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Rights group: Iran jails most journalists

Iranian authorities have cracked down on dissent since the June presidential election.
Iranian authorities have cracked down on dissent since the June presidential election.
STORY HIGHLIGHTS
  • Plight of journalists in Iran comes against backdrop of continuing tensions after disputed June elections
  • Committee to Protect Journalists (CPJ) said last week Iran had more than 30 journalists in jail
  • Philippines was the most dangerous place in the world to be a journalist in 2009
  • At least 68 journalists were killed around the world in 2009, according to the CPJ.

Paris, France (CNN) -- Iran once again has more journalists in jail than any other country, the press freedom group Reporters Without Borders announced Wednesday.

"The Islamic Republic of Iran has recovered its status as the world's biggest prison for the media," the Paris-based group said, adding that two sentences handed down in the past week brought the total number of jailed journalists to 42.

The plight of journalists in Iran comes against the backdrop of continuing tensions between the government of President Mahmoud Ahmadinejad following the disputed presidential elections in June.

Hundreds of thousands of Iranians took to the streets to demonstrate against the official result -- the re-election of Ahmadinejad's hardline government -- prompting a forceful and sometimes deadly government crackdown.

Press freedom groups expressed concern about the crackdown on the media which marked a spike in the arrests of journalists.

One journalist, Bahman Ahamadi Amouee, was sentenced Monday to 34 lashes and more than seven years in jail, the group said.

A second reporter, Ahmad Zeydabadi, had his appeal against a six-year prison sentence rejected, they said.

Iranian media also reported on the confirmation of Zeydabadi's sentence.

The Tehran Court of Appeals upheld a five-year sentence for illegal gathering and conspiracy, plus one year for propaganda against the Islamic government, as well as five years internal exile and a lifetime ban on political activity, the Web site Tabnak said, citing the semi-official Iranian Students News Agency.

There was less information available about Amouee.

"It is unacceptable that the Iranian authorities are responding to criticism in the media by arresting journalists.
--International Press Institute
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A Web site linked with the reform movement said in late November that Amouee and his wife, political activist Jila Bani Yaqoub, were arrested at their home on Saturday, June 20, a week after the presidential elections. Yaqoub was released two months later but Amouee is still in jail, according to the November 29 report on Norouz, the reformist Web site.

"It was not clear what charges had been brought against Amouee, a regular contributor, for years, to reformist media outlets," the International Press Institute said Tuesday.

"It is unacceptable that the Iranian authorities are responding to criticism in the media by arresting journalists and handing down prison sentences," IPI press freedom manager Anthony Mills said in a statement. "The crackdown on the media must end immediately and the journalists imprisoned simply for doing their job must be freed."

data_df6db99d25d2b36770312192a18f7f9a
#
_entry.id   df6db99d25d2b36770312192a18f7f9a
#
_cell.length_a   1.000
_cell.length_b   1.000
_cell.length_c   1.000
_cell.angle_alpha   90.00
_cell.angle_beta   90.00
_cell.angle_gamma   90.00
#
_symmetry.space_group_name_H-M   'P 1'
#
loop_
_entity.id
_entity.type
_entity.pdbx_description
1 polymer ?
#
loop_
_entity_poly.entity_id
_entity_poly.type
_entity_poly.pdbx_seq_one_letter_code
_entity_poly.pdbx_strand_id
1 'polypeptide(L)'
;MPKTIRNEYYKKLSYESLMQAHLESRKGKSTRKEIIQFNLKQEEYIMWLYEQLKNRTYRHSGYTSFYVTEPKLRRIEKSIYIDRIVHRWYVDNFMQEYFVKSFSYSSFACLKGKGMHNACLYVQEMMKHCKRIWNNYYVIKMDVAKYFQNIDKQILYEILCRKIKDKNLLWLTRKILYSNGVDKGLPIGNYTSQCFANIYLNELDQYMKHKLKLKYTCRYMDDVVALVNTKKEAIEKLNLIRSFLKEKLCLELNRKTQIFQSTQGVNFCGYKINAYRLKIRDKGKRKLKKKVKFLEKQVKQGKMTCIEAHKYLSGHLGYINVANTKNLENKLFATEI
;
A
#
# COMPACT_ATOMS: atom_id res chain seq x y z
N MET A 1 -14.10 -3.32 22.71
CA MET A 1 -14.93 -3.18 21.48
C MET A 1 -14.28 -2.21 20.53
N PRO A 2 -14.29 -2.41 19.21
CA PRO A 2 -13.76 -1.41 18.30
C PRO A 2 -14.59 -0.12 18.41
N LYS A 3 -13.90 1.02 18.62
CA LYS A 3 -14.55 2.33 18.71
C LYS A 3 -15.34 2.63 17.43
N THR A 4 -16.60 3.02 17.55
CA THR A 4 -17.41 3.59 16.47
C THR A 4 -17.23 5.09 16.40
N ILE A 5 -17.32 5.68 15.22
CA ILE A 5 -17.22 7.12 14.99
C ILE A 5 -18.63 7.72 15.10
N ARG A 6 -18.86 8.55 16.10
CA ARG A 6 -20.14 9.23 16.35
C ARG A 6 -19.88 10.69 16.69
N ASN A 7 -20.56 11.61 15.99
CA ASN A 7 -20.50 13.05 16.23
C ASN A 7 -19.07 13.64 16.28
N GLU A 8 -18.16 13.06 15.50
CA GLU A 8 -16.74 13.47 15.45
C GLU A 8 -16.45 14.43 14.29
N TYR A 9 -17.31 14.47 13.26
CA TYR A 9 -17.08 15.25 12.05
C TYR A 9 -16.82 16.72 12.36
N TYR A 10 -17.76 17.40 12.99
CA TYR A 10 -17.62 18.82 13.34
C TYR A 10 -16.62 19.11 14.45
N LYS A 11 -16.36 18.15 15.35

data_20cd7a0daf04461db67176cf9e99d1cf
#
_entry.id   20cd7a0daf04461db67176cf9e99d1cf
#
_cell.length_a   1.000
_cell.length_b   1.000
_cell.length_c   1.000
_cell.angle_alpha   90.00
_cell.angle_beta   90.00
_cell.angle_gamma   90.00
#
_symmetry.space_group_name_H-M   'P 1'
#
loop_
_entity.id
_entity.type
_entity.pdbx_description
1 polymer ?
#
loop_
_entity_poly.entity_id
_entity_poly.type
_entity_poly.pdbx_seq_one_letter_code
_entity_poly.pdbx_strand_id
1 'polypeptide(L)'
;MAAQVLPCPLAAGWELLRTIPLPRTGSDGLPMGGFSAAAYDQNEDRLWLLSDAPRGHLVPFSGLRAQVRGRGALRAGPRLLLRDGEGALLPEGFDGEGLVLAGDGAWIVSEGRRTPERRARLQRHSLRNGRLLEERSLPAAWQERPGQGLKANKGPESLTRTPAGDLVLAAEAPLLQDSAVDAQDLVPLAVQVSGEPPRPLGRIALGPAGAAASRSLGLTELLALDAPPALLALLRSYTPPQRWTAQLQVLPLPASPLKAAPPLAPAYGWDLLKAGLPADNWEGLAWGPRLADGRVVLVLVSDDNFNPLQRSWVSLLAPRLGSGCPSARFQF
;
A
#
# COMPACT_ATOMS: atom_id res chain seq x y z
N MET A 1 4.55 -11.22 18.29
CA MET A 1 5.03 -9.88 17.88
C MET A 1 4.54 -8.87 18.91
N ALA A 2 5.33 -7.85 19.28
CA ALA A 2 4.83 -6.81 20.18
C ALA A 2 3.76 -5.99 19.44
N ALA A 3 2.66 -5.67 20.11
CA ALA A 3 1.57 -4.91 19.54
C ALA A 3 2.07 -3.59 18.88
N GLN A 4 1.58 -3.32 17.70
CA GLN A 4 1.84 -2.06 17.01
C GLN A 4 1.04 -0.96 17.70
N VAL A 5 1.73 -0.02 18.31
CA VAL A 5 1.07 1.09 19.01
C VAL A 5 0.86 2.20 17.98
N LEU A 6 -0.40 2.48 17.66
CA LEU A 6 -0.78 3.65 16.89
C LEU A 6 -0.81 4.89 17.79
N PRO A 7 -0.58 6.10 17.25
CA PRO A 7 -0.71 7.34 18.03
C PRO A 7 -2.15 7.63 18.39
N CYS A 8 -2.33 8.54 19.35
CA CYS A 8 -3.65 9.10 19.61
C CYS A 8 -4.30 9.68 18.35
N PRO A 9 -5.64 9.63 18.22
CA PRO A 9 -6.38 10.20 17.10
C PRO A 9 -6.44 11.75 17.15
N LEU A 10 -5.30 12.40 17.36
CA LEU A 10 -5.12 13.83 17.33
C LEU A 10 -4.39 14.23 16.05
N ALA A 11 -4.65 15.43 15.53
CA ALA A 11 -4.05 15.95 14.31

Iranian officials did not immediately respond to CNN requests for comment on the criticism.

There are conflicting figures about the number of journalists behind bars in Iran. Since anti-government demonstrators took to the streets over the summer, Iran has tightly clamped down on international news organizations' freedom to report from inside the country.

The Committee to Protect Journalists said last week Iran had more than 30 journalists in jail, including at least 11 arrested over the course of three days late in December.

The CPJ said it was particularly upset by the arrest of Mashallah Shamsolvaezin, a winner of its International Press Freedom Award.

"We have honored him and stood by him as he has defended press freedom against all odds. We are deeply concerned about his welfare and call for his immediate release," CPJ executive director Joel Simon said in a statement December 29.

Also on Monday, a group of lawmakers allied with Ahmadinejad proposed a law classifying opponents of the government as "enemies of God" who should be executed within five days of their arrest, Reporters Without Borders said.

"We are very disturbed by the calls repeatedly made by the most senior officials for Iran to impose the 'supreme punishment' on detainees, including journalists," Reporters Without Borders said in a statement.

"The regime hardliners are capable of having the crackdown's witnesses executed. There is an urgent need for international bodies to take action before a tragedy takes place, before political prisoners begin being executed," the group warned.

The Philippines was the most dangerous place in the world to be a journalist in 2009, the Committee to Protect Journalists said last month in an annual report. More than 30 journalists were killed in single massacre there in November, "the deadliest incident for the press in CPJ history," the group said December 17.

At least 68 journalists were killed around the world in 2009, CPJ said.

Reporters Without Borders rated Eritrea, in the Horn of Africa, as the worst place in the world to be a journalist in its annual report on press freedom, in October. Its rating was based on a 40-question survey distributed to journalists in 175 countries.

 
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